Perspective, please


Recently I had the pleasure of talking with 21 business owners who had gathered to learn more about blogging. They’re members of a new Meetup group focused on effective marketing for small businesses, and if you live and work in our area, I hope you’ll check them out. Great energy and ideas all around! 

We covered lots of ground: how to format blog pages and posts, grow readership and create a simple plan to keep content focused, fresh and relevant.

We talked quite a bit about SEO, too – and I let loose with a few opinions that may have surprised everyone.


Giving ample credit to Neil Patel and other amazing online marketers who, unlike me, have done real research about what works, I stated that if an SEO rule doesn’t feel right, bloggers should feel free to bend it a bit.

I felt a small wave of fear when I said this. Who am I to defy the Google gods? But I truly feel rigid standards don’t work if they violate our sense of who our readers are and what they want from us.


I showed the group a draft blog post that local stationery designer Brooke Randazzo Eggert of r3mg creative studio is working on right now. Brooke’s writing comes straight from the heart, and her post tells the story of meeting a new client she’s sure will become a good friend.

Brooke and Danielle share a blazing passion for the Chicago Blackhawks, which is how Danielle found Brooke’s company. Brooke has been promoting Hawks-themed birthday invitations for some time on Etsy. Danielle’s son – whose middle name is Stanley, as in Lord Stanley of the Stanley Cup -- is turning 1 soon. Brooke’s invitations were EXACTLY what Danielle wanted.

Brooke is so warm, generous and enthusiastic in relating how she and Danielle met, how they came up with the right format and went on to design custom accessories for the party that you feel you’re in the room sipping coffee with them.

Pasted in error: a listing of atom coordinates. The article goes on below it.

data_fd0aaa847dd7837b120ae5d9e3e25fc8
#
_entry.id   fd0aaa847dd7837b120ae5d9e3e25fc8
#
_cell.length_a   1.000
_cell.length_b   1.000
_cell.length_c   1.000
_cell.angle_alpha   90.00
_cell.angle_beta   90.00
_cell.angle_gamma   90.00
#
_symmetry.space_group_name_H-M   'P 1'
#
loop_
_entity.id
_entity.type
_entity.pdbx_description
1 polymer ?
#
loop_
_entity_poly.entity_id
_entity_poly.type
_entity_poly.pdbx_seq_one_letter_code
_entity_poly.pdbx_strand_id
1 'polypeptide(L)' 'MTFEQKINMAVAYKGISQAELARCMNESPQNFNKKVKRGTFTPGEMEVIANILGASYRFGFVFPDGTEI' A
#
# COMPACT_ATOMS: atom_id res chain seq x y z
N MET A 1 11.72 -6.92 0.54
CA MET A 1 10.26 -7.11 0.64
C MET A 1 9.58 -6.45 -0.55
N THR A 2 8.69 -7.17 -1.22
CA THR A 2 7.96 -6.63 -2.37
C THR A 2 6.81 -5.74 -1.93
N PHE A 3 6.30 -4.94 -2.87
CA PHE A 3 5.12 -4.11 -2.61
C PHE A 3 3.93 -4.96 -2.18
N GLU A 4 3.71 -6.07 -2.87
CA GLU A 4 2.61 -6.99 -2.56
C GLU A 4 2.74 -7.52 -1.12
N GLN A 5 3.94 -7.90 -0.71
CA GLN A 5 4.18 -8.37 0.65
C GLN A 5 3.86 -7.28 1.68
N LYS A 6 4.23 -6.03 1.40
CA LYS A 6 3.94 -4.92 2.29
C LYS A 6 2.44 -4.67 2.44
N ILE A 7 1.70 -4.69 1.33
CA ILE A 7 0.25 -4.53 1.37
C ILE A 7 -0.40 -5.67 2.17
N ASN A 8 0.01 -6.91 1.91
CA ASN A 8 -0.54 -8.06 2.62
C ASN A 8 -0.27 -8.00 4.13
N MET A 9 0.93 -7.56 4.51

You also realize that for your sports party – Bears, Cubs, Sox, Bulls, any team – you just GOTTA have custom invitations and favors by Brooke. 

Sounds like the perfect post, right?


Only one problem. It’s 175 words, much shorter than the hefty 1,000+ words research shows is best for SEO and social sharing. What to do?

If I were coaching Brooke, I’ll probably encourage her to add content so her post at least hits the minimum word length Google likes to see in our web pages (300 words). If she includes details about the paper she chose, the way she wrote the invitation copy to enhance the theme and so on, she’ll probably have 500 words or more.

But would I advise her to puff it up to twice its size or add a completely different story about another project? No. I wouldn’t.


Brooke is out to make friends here. And a good friend doesn’t yammer on once she’s told you a juicy story with just the right level of detail. She finishes up and watches to see how interested you are. (Hence the link Brooke plans to include so you can email her to request your own groovy-cool custom invitations.)

Small companies NEED friends. That’s how we create customers for life. We win them over when we establish trust early in the game. Brief stories mixed in with longer posts – maybe long-form pieces about bridal couples whose wedding invitations, photos and custom photo booth all came from r3mg – would likely be the best strategy.

When it comes to small business blogging, I think we need freedom to trust our instincts. So read all the research, respect Google’s guidelines, but think deeply about the nature of the business you’re in and the needs of your customers and prospects. Show them respect and the rest will follow.